It’s summertime, and Nick García is just trying to have fun playing baseball with his friends, but that’s hard when his dad is trying to avoid ICE, Immigration and Customs Enforcement. Then, the stakes are raised when Nick learns that the MVP of the summer tournament will throw the first pitch at the Yankee Stadium. Nick’s team not only has to win the tournament, but Nick has pitch the best he’s ever pitched, but after a while, his pitching has caught the attention of some people that Nick doesn’t want to see. On top of this all, Nick is trying to get Marisol, the first girl he’s liked, to come see his games.
Personally, I thought the prequel, Heat, was much better and the characters were more defined. In Strike Zone, one of Nick’s friends, Diego, was supposed to be really funny, but none of his jokes were actually funny and made me laugh. Strike Zone was still a good book, but it felt more of a copy instead of an original. The plot with Nick’s father and ICE was pretty good, with all of the characters getting involved and Nick reflecting on his family as immigrants.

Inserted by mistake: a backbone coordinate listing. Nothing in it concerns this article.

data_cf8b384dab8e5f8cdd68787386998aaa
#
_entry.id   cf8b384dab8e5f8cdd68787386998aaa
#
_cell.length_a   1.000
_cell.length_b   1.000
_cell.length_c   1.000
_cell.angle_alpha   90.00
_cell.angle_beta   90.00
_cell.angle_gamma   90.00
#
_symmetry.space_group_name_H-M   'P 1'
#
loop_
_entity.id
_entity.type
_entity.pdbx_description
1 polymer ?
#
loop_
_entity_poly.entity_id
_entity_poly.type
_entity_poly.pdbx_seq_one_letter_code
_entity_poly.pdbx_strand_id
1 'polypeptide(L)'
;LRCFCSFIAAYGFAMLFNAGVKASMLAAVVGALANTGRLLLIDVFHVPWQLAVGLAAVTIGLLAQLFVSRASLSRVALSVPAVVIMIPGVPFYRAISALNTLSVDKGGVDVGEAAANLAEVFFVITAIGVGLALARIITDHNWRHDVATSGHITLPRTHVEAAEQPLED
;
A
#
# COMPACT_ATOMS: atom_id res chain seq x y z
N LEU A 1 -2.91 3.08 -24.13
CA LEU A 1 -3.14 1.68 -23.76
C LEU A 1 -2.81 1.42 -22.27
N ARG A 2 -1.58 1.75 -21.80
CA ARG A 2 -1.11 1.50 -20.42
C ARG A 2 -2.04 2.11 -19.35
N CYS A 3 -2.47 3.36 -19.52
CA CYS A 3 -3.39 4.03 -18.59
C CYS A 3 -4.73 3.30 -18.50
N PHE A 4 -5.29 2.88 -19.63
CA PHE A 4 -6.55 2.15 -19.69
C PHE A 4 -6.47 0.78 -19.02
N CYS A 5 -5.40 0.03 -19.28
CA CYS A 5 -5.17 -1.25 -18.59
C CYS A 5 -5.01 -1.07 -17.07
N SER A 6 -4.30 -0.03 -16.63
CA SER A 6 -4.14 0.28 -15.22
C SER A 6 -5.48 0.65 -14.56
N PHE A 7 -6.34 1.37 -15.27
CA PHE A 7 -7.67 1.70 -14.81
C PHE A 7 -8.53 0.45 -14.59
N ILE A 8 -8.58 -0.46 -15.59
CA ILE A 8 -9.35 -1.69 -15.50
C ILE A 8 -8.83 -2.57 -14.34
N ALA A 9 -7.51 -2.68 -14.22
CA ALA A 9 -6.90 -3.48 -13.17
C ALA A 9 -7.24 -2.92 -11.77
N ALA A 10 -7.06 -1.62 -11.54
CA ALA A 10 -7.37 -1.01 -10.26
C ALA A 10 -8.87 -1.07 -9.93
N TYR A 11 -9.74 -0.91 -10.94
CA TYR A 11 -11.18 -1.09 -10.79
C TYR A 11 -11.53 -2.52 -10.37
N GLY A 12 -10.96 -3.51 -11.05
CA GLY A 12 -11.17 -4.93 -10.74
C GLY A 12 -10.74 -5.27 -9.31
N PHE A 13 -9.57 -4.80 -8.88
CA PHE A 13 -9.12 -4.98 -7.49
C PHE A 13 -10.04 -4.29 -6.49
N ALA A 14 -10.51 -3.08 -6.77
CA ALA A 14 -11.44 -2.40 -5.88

One thing that really stuck with me about this book was how dedicated Nick was to his team and baseball. He is going through so much with his family, but still manages to practice with his friends and team. I find it inspiring, because even through tough times he still did what he loved.
Reviewed by Collin, Libbie Mill Library